I apologize for the fault in the subtitle. Those responsible have been sacked. What I intended to say was that I’ve discovered the Holy Grail of Cocoa hacks: how to create a functional Cocoa application without any nib. In Part 1 of this series, I suggested that you needed a nib for the main menu of the app; some would even argue that having a nib is the essence of a Cocoa app. It turns out that I was wrong, and some (they, the unspecified straw persons) were wrong too. I apologize for any faults in my previous post. Those responsible would be sacked, but those responsible for sacking have just been sacked.
As you may recall if you have a photographic memory or nothing better to do, the main problem with getting rid of nibs is setting the application menu. I had been using a minimal nib as a workaround, but now I have a reliable, though undocumented, solution to the problem. I came upon the solution by using gdb and JJApp (along with a herring) to override
initWithCoder: while the main menu is loaded from a nib. The class
NSMenu has a private ivar
_name, declared in
/System/Library/Frameworks/AppKit.framework/Headers/NSMenu.h, that is usually
nil, but a few menus — including the application menu — have a string value for the ivar. Although there are no public accessors, we can set the value anyway through the magic of key-value coding. For example, I called
setValue:@"NSMainMenu" forKey:@"name" on my main menu and
setValue:@"NSAppleMenu" forKey:@"name" on my application menu. This must be done before the return of
-[NSApplication finishLaunching], otherwise it will have no effect. I find
applicationWillFinishLaunching: to be a good place to set your main menu.
Another caveat is that the old deleting-the-nib trick doesn’t work at all if you change
Info.plist. When I set it to my
NSApplication subclass, the app refuses to launch, complaining,
No NSMainNibFile specified in info dictionary, exiting. Strangely, it works fine if I leave
NSPrincipalClass alone and call
[[JJApplication class] poseAsClass:[NSApplication class]] in
main.m. A special treat is that Cocoa automatically adds the Special Characters item to the Edit menu at runtime. Thanks, Cocoa! You can see all of this yourself by downloading my sample Xcode project, Nibless. If you use my code in your app, I may sue you, or I may kiss you. In either case, it’s a risk you’ll have to take. (It!)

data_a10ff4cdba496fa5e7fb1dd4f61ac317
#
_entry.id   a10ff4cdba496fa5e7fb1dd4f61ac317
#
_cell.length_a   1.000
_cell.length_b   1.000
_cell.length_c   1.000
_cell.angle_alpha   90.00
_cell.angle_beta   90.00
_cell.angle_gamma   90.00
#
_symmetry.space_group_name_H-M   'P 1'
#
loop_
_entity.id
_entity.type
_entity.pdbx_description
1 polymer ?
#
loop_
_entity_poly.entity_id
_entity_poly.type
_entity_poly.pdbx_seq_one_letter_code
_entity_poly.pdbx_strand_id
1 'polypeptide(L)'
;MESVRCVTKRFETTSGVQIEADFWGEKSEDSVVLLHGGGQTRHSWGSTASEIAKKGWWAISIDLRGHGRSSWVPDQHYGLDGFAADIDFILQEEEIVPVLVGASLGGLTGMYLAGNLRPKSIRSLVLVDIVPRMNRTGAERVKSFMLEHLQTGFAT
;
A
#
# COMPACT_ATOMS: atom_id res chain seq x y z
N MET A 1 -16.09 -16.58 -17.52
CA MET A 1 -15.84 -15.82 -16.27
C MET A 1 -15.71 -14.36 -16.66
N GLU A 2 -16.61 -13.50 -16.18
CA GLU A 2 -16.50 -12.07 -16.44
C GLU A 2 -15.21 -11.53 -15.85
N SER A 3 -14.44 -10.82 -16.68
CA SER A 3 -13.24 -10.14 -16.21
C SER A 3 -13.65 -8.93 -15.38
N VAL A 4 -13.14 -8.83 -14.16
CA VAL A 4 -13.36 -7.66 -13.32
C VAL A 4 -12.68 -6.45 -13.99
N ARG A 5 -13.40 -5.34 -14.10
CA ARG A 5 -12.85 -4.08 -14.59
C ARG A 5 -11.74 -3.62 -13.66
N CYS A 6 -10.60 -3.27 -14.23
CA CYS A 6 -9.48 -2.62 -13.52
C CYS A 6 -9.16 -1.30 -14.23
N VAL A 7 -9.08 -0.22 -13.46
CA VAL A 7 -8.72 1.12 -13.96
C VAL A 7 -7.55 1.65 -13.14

Despite the fact that my solution is for the most part unsupported by official API (consult the book of armaments!), there’s good reason to think that it’s stable and should survive Leopard at least. Apple is unlikely to remove an ivar from such an important class as
NSMenu. More important, the value of the ivar seems to be the way that archived menus indicate their function to Cocoa and to Interface Builder, as reflected by the “Special Menus” setting in the Inspector. Try opening
keyedobjects.nib with BBEdit, and you’ll see that the file is just a plist containing definitions of the objects in the nib.
In Part 5 of this series — sorry, Part 3 — I’ll investigate the cause of the log message
Could not connect the action buttonPressed: to target of class NSApplication when launching without a nib. I’ll also attempt to populate the Open Recent menu. The Clear Menu item seems to work, but for some reason I can’t get items to appear in the menu. So, um, anything that you could do to help would be very helpful.
I’d like to end this post on a personal note. Many of my legions of fans have sent emails asking for more information about me: birth date, hobbies, pet peeves, dress size, etc. I prefer not to start a cult of personality, but I’ve decided that you, the heroes, deserve something. Thus, I’m going to share one particularly juicy tidbit. My favorite color is … blue. No, yellooooooooow!